ND filters are like sunglasses for your camera, and work in much the same way, cutting down the amount of light coming in through the lens so you can use longer exposures to blur motion. Here’s how to use them.
Usually when you hear photographers complaining about light, they are talking about the lack of it. But, occasionally, the opposite is true, and there is actually too much light to create the kind of pictures you want.
The most common example of this is when you want to use a long shutter speed to create motion blur in the scene, but the light is too bright to let you do this with the apertures and ISO settings available. In this situation, we have to find another way to reduce the amount of light coming into the lens. We do that with a neutral density (or ND) filter.
An ND filter is essentially like a pair of sunglasses for your lens and is used in many of the same situations. On a bright day, you’re not likely to achieve a shutter speed longer than 1/30 sec at F22, ISO 200 – which is not long enough to significantly blur things like crowds of people, flowing water, or moving traffic. But fit a three-stop ND filter to the front of your lens, and that 1/30 sec shutter speed instantly becomes 1/4 sec. That’s more like it!
ND filters come in various strengths, but the most common are two stops, three stops, seven stops, and ten stops. Two- and three-stop filters are great for landscape photographers who just want to smooth out the ripples on the surface of water using a longer shutter speed. Seven- and ten-stop ND filters are good for giving a landscape an otherworldly look and feel. They can transform a 1/30 sec shutter speed into a 4 sec or 32 sec exposure, respectively. That can blur the movement of the clouds in the skies and transform water into a mist. It’s an eerie, ethereal look.
Neutral density filters are also great for cityscape photography, as the longer shutter speeds can make people moving through the streets disappear – they simply don’t stand still for long enough to register on camera.
ND filters are reasonably easy to use with X Series mirrorless cameras. Although you won’t be able to see very well through a ten-stop ND, your camera can. You may have to focus manually when using one, as such low levels of light are not great for AF, but this is not a big problem as you’ll need to work on a tripod anyway with such long shutter speeds. It’s also a good idea to use manual exposure mode, so you can stay in control.
The way ND filters are labelled can cause some confusion, with different manufacturers adopting different naming conventions. Some are labelled with the number of stops of light that they eliminate, and others are described with a filter factor or optical density. Here’s a handy translation guide:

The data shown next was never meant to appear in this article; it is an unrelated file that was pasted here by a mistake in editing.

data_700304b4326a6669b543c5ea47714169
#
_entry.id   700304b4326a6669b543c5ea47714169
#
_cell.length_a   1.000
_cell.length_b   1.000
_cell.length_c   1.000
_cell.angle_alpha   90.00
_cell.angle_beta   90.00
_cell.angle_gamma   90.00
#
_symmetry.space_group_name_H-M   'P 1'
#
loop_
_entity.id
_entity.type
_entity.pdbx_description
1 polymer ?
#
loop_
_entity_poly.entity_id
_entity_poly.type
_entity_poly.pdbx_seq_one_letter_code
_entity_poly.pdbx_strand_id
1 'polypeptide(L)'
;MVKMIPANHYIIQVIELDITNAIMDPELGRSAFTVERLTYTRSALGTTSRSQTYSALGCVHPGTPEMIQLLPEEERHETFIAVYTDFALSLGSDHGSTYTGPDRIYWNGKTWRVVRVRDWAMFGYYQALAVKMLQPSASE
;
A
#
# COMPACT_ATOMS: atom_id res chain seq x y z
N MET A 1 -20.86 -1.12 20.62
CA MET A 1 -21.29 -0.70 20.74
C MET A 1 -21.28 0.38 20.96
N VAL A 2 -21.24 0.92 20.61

|F-Stop Reduction||Filter Factor||Optical Density|
1024 (sometimes called 1000)
When it comes to exposure, your camera’s TTL metering system should take the ND filter into account, although if you’re using a seven- or ten-stop filter and the shutter speed ends up as being several minutes, you may need to work this out yourself and use the camera’s B setting. Do this by metering without the filter in place, then double the shutter speed for each stop of ND light reduction. Or, consult this handy guide, which we’ve put together by doing the counting for you!
|Shutter Speed Without Filter||With Two-Stop ND||With Three-Stop ND||With Seven-Stop ND||With Ten-Stop ND|
There is often some experimentation involved with using ND filters, so don’t be afraid to bracket your exposures. Also note that some brands of ND filter may not filter every wavelength of light equally, which can give rise to a color cast. Your camera’s auto white balance should sort this out, but if you like to shoot with white balance presets, you might notice they don’t look quite the same. Try making a manual preset or shooting RAW and setting white balance retrospectively.
As well as lengthening exposures, ND filters can help you maximize your lens’s image quality. You’ll be able to use the long shutter speed you want without resorting to your lens’s smallest aperture, which may not give the desired depth-of-field or image quality (something called diffraction kicks in at small apertures, which can slightly take the edge off optical sharpness).
Built-In Neutral Density Filters
If you’re shooting with an X100 series camera, you may be interested to know that this has a built-in three-stop ND filter that’s designed to help you shoot with wide apertures in bright conditions. You can access SHOOTING SETTING > ND FILTER camera menu, but it’s best assigned to a shortcut button or Quick Menu position so that you can access it quickly while shooting.
Your Next Steps
- CHALLENGE Grab yourself an ND filter and use a long exposure and tripod to shoot a scene that you’d normally shoot handheld. It could be a daylight street scene or a rural landscape. How does it differ to photos shot without the filter? Post your results to social media with the hashtag #MyFujifilmLegacy. You can also submit your work here for a chance to be featured on our social media channels.